|Scientific Name:||Uta stansburiana|
|Species Authority:||Baird & Girard, 1852|
Uta concinna Dickerson, 1919
Uta mannophora Dickerson, 1919
Uta stansburiana subspecies stejnegeri Schmidt, 1921
|Taxonomic Notes:||See Upton and Murphy (1997) for a phylogeny of Uta based on mtDNA sequences. These data suggest that U. stansburiana from the islands of Angel de la Guarda, Mejia, and Raza should be recognized as a distinct species. However, Grismer (2002) retained these populations in U. stansburiana.
Subspecies stejnegeri (southeastern Arizona to western Texas and southward into north-central Mexico) was proposed as a distinct species by Collins (1991), but Collins did not present supporting data. Stebbins (2003) did not recognize any subspecies.
We follow Grismer (2002) in considering animals on Isla Cedros, formerly considered to be an endemic species U. concinna, as belonging to U. stansburiana.
We follow Grismer (2002) by assigning populations of Uta from Carmen, Danzante, and Coronado Islands in the Gulf of California to the name Uta stansburiana, rather than to the name Uta mannophora Dickerson, 1919, which is presumably a synonym of Uta stansburiana.
|Red List Category & Criteria:||Least Concern ver 3.1|
|Assessor/s:||Hammerson, G.A., Frost, D.R. & Santos-Barrera, G.|
|Reviewer/s:||Cox, N., Chanson, J.S. & Stuart, S.N. (Global Reptile Assessment Coordinating Team)|
Listed as Least Concern in view of the large and stable extent of occurrence, area of occupancy, number of subpopulations, and population size. No major threats are known.
|Range Description:||The geographic range extends from central and northeastern California, central and eastern Oregon, central Washington, southwestern Idaho, Utah, and western Colorado southward to the tip of Baja California, northern Sinaloa, and northern Zacatecas, Mexico, including many islands along the Pacific coast of Baja California and in the Gulf of California (Grismer 2002, Stebbins 2003). Elevational range extends from below sea level in desert sinks to about 2,750 m (9,000 feet) (Stebbins 2003).|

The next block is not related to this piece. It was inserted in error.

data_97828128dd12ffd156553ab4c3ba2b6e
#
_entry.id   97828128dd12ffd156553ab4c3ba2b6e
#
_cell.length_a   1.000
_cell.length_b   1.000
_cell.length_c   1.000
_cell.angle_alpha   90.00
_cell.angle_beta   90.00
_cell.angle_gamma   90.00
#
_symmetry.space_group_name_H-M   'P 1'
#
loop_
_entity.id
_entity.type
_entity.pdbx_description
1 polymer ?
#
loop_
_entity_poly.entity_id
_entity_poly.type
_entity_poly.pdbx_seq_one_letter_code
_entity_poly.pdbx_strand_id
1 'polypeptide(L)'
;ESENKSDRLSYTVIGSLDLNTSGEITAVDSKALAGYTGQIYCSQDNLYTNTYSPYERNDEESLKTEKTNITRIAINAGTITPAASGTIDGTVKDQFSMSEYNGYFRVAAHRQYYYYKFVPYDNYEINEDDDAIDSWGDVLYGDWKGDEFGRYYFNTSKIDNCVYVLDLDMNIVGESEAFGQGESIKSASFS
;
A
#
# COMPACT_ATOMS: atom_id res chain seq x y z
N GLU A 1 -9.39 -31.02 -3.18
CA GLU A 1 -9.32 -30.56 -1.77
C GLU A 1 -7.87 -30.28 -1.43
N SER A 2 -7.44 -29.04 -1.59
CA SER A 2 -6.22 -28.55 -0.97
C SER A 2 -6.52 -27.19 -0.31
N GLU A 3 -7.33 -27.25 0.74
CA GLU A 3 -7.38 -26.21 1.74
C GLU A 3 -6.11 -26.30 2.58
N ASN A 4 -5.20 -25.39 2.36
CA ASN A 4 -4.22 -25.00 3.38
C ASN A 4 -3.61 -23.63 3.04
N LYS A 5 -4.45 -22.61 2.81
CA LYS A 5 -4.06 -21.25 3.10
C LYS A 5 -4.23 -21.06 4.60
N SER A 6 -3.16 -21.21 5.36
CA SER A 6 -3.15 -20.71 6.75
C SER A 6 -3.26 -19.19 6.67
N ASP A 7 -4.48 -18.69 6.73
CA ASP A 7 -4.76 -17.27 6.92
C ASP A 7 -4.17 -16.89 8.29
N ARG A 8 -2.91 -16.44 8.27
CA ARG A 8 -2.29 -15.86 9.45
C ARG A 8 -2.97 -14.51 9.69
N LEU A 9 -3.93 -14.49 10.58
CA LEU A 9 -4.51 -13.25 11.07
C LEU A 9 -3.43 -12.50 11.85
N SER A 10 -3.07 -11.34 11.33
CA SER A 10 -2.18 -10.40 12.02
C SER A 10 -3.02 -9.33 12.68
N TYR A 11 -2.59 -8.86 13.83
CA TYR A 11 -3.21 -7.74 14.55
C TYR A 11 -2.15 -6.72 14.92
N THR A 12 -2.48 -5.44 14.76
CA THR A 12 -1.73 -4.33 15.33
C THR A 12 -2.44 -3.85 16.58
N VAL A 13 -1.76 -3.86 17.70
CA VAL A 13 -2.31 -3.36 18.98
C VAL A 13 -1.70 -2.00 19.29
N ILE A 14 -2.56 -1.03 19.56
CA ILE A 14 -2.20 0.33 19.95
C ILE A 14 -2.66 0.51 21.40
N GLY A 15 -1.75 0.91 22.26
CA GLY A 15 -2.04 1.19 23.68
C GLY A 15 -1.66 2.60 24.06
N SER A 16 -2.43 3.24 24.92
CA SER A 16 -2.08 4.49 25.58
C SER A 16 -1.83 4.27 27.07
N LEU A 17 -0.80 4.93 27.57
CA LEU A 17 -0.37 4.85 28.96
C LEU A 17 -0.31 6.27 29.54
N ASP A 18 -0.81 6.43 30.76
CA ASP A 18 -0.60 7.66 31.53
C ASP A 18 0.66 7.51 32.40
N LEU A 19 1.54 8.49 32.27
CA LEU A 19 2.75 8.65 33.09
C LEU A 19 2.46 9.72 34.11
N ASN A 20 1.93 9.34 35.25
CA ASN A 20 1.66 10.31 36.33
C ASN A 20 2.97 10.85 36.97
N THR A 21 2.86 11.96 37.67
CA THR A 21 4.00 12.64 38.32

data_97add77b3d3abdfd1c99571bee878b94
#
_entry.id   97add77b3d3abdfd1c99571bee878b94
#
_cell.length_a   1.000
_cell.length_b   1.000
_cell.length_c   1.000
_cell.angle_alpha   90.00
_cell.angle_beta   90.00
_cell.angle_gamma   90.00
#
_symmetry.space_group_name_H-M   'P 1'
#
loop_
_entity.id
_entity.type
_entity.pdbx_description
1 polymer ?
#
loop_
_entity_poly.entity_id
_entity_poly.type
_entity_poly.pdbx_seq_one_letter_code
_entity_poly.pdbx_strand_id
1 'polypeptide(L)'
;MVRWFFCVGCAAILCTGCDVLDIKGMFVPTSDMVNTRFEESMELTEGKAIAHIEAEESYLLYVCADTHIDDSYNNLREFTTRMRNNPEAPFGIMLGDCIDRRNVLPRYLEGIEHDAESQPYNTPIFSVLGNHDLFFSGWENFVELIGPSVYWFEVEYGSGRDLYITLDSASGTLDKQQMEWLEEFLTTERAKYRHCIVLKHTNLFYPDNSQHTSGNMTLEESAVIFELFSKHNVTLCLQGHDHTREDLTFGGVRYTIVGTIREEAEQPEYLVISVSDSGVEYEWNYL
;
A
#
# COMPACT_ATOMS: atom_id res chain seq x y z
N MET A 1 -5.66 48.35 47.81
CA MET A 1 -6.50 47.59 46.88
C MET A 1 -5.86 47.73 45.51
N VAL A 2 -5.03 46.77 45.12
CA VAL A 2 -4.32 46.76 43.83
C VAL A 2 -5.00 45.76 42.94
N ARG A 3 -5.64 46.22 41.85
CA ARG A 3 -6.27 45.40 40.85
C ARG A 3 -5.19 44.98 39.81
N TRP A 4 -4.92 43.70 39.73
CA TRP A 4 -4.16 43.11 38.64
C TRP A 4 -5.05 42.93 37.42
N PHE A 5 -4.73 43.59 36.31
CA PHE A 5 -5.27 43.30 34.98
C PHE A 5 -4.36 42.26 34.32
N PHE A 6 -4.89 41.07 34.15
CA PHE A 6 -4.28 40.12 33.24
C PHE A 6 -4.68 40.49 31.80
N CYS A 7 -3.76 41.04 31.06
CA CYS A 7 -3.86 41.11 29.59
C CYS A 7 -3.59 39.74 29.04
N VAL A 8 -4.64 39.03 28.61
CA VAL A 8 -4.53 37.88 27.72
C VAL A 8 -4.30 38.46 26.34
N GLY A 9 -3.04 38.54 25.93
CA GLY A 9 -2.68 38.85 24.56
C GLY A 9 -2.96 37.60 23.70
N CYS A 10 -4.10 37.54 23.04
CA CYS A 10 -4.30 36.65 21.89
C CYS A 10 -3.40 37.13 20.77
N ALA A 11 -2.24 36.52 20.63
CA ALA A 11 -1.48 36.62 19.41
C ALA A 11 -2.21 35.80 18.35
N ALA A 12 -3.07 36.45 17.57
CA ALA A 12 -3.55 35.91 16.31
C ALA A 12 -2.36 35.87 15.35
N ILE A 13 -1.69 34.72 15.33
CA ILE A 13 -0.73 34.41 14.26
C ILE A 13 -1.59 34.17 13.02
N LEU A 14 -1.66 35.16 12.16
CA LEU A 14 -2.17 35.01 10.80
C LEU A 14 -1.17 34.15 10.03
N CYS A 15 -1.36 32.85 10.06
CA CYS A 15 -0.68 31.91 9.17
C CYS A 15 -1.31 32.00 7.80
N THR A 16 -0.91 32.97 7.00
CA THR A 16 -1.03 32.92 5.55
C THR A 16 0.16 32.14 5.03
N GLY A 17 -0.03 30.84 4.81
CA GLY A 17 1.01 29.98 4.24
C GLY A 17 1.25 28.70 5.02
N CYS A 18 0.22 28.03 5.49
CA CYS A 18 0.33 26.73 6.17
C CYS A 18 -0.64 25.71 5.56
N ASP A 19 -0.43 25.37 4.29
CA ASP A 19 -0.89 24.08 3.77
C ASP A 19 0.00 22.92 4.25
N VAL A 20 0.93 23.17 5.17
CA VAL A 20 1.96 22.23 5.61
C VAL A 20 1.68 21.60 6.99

Native:Mexico; United States
|Range Map:||Click here to open the map viewer and explore range.|
|Population:||This lizard is represented by a very large number of occurrences or subpopulations. The total adult population size is unknown but surely exceeds 1,000,000. The extent of occurrence, area of occupancy, number of subpopulations, and population size are large and relatively stable.|
|Habitat and Ecology:||Habitats include a wide variety of arid and semi-arid situations with scattered bushes and/or scrubby trees; soil may be sandy, gravelly, or rocky; the species is often found in sandy washes with scattered rocks and bushes (Stebbins 2003). Eggs are buried in sandy soil (Nussbaum et al. 1983).|
|Major Threat(s):||No major threats have been identified.|
|Conservation Actions:||The species occurs in many protected areas, such as national parks, monuments, and wilderness areas. No direct conservation measures are currently needed for this species as a whole.|
|Citation:||Hammerson, G.A., Frost, D.R. & Santos-Barrera, G. 2007. Uta stansburiana. In: IUCN 2012. IUCN Red List of Threatened Species. Version 2012.2. <www.iucnredlist.org>. Downloaded on 22 May 2013.|
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